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Licensed Unlicensed Requires Authentication Published by De Gruyter March 28, 2014

System accuracy evaluation of systems for point-of-care testing of blood glucose: a comparison of a patient-use system with six professional-use systems

Guido Freckmann, Christina Schmid, Stefan Pleus, Annette Baumstark, Manuela Link, Erhard Stolberg, Cornelia Haug and Jochen Sieber

Abstract

Background: Point-of-care testing (POCT) of blood glucose (BG) is performed by medical personnel in clinical settings as well as by patients themselves for self-monitoring of blood glucose (SMBG) at home. We investigated if a system mainly intended for SMBG by people with diabetes, but also suitable for BG measurements by medical personnel, can achieve measurement accuracy on capillary blood samples comparable with professional-use POCT systems.

Methods: System accuracy was evaluated under standardised conditions, following the ISO standard 15197:2003. For each system (one SMBG system with three test strip lots and six professional-use systems), measurement results from capillary blood samples of 100 subjects were compared with a standardised laboratory glucose oxidase method (YSI 2300 glucose analyser).

Results: The seven evaluated systems showed 99.5% or 100% of the measurement results within the required system accuracy limits of ISO 15197:2003 (±0.83 mmol/L at BG concentrations <4.2 mmol/L and ±20% at BG concentrations ≥4.2 mmol/L). Applying the more stringent requirements of the revision ISO 15197:2013, the systems showed between 99% and 100% of the measurement results within the accuracy limits (±0.83 mmol/L at BG concentrations <5.55 mmol/L and ±15% at BG concentrations ≥5.55 mmol/L) and between 82% and 98% when even more restrictive limits were applied (±0.56 mmol/L and ±10%, respectively).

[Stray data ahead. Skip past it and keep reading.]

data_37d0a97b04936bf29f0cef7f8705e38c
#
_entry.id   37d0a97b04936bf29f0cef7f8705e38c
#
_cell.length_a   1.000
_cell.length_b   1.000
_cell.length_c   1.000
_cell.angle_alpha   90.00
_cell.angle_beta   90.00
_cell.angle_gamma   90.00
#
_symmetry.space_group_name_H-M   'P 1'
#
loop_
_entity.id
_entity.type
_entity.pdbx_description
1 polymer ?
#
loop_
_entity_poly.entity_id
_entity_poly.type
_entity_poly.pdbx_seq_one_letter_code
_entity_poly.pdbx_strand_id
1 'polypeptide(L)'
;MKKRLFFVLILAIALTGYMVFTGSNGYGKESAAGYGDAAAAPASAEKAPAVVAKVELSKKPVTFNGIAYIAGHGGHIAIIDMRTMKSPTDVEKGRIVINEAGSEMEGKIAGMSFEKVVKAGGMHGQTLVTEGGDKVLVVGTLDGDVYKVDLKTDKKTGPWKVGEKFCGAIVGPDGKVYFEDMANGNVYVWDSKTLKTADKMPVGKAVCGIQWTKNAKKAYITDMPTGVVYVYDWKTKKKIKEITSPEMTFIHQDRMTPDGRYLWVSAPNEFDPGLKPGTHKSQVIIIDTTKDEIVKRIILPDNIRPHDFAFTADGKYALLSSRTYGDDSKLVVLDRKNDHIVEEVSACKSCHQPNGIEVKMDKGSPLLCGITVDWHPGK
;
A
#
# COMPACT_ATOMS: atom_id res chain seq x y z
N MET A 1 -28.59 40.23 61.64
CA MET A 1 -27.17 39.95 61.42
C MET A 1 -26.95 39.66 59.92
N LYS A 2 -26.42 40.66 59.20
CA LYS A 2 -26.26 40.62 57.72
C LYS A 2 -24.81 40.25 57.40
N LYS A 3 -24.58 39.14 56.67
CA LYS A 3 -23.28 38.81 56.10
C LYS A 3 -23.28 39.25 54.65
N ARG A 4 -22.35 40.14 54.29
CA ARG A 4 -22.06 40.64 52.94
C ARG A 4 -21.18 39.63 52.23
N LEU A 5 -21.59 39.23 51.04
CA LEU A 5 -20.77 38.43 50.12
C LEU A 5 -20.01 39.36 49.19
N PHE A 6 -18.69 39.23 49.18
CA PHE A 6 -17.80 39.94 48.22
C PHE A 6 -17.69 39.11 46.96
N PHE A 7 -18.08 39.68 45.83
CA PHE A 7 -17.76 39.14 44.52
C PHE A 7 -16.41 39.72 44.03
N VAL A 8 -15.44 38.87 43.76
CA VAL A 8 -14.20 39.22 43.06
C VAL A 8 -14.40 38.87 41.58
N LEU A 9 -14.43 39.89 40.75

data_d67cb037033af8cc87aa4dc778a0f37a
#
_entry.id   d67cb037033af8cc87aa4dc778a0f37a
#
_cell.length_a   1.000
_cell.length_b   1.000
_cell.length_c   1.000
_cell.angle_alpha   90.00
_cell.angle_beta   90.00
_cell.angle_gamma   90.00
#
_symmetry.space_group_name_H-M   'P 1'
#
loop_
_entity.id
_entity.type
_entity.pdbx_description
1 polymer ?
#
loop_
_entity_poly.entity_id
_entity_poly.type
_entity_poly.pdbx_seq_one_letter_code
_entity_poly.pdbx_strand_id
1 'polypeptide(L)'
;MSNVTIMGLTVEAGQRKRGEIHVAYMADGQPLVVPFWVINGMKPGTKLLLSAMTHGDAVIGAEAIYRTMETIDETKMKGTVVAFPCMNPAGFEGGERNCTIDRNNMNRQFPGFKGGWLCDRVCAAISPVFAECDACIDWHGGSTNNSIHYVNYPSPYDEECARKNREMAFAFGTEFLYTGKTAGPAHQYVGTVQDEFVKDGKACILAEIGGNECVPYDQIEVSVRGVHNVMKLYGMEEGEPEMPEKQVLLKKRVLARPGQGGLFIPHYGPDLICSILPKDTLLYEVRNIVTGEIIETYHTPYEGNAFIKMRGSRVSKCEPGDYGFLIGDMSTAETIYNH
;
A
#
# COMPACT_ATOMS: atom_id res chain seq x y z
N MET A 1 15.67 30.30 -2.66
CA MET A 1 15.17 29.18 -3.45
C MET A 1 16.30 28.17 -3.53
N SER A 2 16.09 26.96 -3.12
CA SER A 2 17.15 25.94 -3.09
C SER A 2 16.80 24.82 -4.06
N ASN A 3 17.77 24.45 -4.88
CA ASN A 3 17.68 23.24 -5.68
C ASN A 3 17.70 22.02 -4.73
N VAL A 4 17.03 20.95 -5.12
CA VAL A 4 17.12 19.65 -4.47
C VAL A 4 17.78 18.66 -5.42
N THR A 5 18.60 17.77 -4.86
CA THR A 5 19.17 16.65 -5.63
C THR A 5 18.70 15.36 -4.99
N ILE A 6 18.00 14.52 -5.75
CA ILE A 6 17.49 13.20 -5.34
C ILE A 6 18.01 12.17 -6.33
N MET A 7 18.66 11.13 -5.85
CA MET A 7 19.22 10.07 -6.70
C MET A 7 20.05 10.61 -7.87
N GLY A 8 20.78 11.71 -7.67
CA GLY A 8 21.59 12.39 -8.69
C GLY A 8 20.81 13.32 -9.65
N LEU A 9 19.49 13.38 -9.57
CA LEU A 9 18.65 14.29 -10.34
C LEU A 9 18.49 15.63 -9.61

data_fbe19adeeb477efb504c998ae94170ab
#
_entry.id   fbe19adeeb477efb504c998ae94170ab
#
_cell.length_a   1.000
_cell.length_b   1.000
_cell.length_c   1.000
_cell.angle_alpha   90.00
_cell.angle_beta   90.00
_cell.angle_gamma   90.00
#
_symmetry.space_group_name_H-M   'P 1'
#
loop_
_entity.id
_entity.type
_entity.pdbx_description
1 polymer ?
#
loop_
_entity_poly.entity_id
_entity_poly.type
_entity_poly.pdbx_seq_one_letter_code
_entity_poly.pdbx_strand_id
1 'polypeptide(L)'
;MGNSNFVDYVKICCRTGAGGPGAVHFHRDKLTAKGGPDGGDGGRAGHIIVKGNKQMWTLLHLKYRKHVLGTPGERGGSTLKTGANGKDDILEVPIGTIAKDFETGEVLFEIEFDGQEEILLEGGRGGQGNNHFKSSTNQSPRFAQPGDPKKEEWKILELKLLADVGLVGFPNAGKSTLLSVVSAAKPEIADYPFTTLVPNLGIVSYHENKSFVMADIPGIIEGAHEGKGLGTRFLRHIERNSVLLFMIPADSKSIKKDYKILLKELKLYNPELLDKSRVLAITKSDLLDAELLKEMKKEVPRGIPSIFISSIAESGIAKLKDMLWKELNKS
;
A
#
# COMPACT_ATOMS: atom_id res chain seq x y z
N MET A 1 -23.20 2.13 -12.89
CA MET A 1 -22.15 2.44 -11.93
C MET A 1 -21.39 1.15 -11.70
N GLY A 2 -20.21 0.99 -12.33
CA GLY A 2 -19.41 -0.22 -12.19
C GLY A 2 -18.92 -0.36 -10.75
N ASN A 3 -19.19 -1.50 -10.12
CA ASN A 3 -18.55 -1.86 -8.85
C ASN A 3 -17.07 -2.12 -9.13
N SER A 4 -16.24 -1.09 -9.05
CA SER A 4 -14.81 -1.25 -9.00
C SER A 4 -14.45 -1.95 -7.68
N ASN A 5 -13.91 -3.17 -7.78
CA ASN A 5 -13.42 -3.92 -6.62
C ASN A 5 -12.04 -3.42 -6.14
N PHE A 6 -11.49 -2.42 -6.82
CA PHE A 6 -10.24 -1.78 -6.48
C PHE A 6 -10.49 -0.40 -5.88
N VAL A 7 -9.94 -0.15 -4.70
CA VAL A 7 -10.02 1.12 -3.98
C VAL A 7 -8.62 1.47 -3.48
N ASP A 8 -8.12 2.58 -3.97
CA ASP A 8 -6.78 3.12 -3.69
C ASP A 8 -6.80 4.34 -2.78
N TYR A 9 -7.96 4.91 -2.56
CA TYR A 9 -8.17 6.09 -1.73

Conclusions: Data from this study, which focused on system accuracy, suggest that SMBG systems can achieve system accuracy that is comparable with professional-use systems when measurements are performed on capillary blood samples by trained personnel in a standardised and controlled setting.


Corresponding author: Stefan Pleus, Institut für Diabetes-Technologie Forschungs- und Entwicklungsgesellschaft mbH an der Universität Ulm, Helmholtzstrasse 20, 89081 Ulm, Germany, Phone: +49 731/509900, E-mail:

Conflict of interest statement

Authors’ conflict of interest disclosure: The authors stated that there are no conflicts of interest regarding the publication of this article. Research funding played no role in the study design; in the collection, analysis, and interpretation of data; in the writing of the report; or in the decision to submit the report for publication.

Research funding: This study was funded by a grant from Sanofi-Aventis Groupe, Antony, France.

Employment or leadership: GF is general manager of the IDT (Institut für Diabetes-Technologie Forschungs- und Entwicklungsgesellschaft mbH an der Universität Ulm, Ulm, Germany), which carries out studies evaluating BG meters and medical devices for diabetes therapy on behalf of various companies. CS, SP, AB, ML, ES, CH are employees of the IDT. JS is employee of Sanofi-Aventis Deutschland GmbH, Germany.

Honorarium: GF/IDT received speakers’ honoraria or consulting fees from Abbott, Bayer, Berlin-Chemie, Becton-Dickinson, Dexcom, Menarini Diagnostics, Roche Diagnostics, Sanofi, and Ypsomed. This study was funded by a grant from Sanofi-Aventis Groupe, Antony, France.

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Received: 2013-11-12
Accepted: 2014-3-5
Published Online: 2014-3-28
Published in Print: 2014-7-1

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